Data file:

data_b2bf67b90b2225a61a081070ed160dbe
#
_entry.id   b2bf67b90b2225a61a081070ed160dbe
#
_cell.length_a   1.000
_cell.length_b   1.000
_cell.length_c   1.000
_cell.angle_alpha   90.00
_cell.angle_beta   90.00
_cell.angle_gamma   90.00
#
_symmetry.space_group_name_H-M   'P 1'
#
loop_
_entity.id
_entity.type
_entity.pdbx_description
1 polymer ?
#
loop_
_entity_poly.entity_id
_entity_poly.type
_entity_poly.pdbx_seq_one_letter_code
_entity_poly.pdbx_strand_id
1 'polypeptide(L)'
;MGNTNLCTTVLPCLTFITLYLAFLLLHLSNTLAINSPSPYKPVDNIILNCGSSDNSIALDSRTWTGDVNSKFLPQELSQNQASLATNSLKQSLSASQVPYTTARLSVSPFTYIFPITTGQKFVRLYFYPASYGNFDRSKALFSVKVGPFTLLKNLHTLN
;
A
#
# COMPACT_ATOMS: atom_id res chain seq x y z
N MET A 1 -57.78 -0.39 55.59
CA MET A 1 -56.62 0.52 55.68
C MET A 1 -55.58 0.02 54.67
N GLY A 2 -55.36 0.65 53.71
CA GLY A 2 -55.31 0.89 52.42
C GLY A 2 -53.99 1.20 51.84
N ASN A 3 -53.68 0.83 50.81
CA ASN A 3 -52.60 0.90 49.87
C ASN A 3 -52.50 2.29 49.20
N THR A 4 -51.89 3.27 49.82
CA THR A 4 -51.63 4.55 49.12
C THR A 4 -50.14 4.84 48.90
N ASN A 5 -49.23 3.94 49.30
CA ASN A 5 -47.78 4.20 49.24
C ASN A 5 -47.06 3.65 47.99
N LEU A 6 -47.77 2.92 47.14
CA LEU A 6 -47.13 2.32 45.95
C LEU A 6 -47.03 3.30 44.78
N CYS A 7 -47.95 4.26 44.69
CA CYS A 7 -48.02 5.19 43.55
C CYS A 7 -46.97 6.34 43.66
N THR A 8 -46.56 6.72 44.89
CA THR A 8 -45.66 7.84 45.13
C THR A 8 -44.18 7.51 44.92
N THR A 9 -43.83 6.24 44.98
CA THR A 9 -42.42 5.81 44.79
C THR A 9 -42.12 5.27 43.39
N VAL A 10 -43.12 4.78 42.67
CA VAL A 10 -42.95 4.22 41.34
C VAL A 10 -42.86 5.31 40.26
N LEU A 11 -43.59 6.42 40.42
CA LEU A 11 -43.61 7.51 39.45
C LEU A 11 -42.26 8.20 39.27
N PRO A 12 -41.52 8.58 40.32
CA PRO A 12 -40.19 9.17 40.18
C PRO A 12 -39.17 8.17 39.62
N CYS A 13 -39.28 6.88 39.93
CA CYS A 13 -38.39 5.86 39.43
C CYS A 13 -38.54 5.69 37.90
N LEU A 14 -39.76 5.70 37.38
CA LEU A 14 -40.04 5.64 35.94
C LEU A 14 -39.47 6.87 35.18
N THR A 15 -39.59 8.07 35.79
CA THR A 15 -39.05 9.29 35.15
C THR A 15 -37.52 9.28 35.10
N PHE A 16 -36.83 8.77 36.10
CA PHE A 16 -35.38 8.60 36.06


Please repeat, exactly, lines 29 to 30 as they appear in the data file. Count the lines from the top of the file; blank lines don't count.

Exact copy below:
#
# COMPACT_ATOMS: atom_id res chain seq x y z